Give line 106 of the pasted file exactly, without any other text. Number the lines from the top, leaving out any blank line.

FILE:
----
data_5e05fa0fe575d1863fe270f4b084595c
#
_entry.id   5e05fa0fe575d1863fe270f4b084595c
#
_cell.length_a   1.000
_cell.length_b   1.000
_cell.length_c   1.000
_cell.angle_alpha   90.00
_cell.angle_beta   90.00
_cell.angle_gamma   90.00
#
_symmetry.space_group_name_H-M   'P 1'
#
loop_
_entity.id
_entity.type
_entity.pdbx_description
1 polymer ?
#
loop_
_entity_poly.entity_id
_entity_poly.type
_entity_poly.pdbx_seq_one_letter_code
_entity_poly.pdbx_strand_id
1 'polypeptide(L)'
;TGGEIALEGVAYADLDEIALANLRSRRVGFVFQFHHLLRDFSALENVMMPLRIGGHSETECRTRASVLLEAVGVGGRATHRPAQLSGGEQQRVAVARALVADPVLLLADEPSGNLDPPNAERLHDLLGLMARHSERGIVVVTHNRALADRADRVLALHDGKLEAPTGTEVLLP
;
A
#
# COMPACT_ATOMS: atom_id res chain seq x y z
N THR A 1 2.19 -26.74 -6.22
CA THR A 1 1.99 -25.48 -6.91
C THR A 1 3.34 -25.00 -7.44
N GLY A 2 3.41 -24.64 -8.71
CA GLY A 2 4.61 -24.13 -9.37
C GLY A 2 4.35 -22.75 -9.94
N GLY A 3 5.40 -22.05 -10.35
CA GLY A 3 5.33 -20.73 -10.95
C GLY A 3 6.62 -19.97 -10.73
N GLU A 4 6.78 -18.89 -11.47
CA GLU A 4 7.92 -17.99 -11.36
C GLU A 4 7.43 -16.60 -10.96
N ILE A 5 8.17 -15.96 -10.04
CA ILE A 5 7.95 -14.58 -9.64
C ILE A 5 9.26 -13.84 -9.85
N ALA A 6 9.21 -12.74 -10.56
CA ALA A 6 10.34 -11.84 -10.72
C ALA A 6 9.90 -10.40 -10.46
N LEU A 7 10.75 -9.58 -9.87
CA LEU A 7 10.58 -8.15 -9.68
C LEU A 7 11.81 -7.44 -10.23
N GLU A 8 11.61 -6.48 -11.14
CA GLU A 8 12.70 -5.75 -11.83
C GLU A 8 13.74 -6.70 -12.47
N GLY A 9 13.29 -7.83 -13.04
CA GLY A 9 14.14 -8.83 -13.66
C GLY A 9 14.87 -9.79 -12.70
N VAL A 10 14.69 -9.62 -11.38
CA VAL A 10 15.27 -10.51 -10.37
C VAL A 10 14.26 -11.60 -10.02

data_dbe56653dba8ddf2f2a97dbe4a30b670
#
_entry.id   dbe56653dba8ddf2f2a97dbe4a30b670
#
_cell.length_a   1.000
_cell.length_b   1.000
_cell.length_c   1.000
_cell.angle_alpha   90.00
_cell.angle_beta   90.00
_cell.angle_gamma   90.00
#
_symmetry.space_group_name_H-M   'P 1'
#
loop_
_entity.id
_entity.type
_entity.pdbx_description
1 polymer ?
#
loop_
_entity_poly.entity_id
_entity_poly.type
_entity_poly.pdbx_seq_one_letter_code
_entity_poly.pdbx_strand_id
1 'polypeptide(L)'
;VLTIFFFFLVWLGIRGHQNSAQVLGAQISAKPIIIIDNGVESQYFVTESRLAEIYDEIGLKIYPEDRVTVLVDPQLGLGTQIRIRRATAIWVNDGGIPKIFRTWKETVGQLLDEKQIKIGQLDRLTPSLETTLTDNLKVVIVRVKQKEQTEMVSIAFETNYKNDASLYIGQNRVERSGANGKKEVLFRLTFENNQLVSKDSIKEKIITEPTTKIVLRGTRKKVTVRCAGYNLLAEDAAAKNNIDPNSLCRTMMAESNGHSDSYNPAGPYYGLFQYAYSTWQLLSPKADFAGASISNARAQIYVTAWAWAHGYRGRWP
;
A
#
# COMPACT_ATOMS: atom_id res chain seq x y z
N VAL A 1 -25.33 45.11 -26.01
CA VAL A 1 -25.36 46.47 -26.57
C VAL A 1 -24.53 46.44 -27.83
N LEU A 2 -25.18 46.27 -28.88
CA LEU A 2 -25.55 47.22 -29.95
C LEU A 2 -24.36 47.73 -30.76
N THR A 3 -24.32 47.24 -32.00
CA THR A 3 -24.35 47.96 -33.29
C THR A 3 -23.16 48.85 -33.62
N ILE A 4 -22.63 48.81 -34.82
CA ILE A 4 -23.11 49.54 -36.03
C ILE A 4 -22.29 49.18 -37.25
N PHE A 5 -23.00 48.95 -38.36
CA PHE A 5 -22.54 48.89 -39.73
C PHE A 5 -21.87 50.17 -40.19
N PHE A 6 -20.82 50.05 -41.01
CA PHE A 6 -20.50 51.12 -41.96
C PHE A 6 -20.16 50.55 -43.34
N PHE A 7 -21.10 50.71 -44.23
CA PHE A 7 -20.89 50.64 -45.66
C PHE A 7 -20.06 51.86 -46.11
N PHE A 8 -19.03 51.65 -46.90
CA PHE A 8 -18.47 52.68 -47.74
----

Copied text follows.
N PHE A 6 -20.82 50.05 -41.01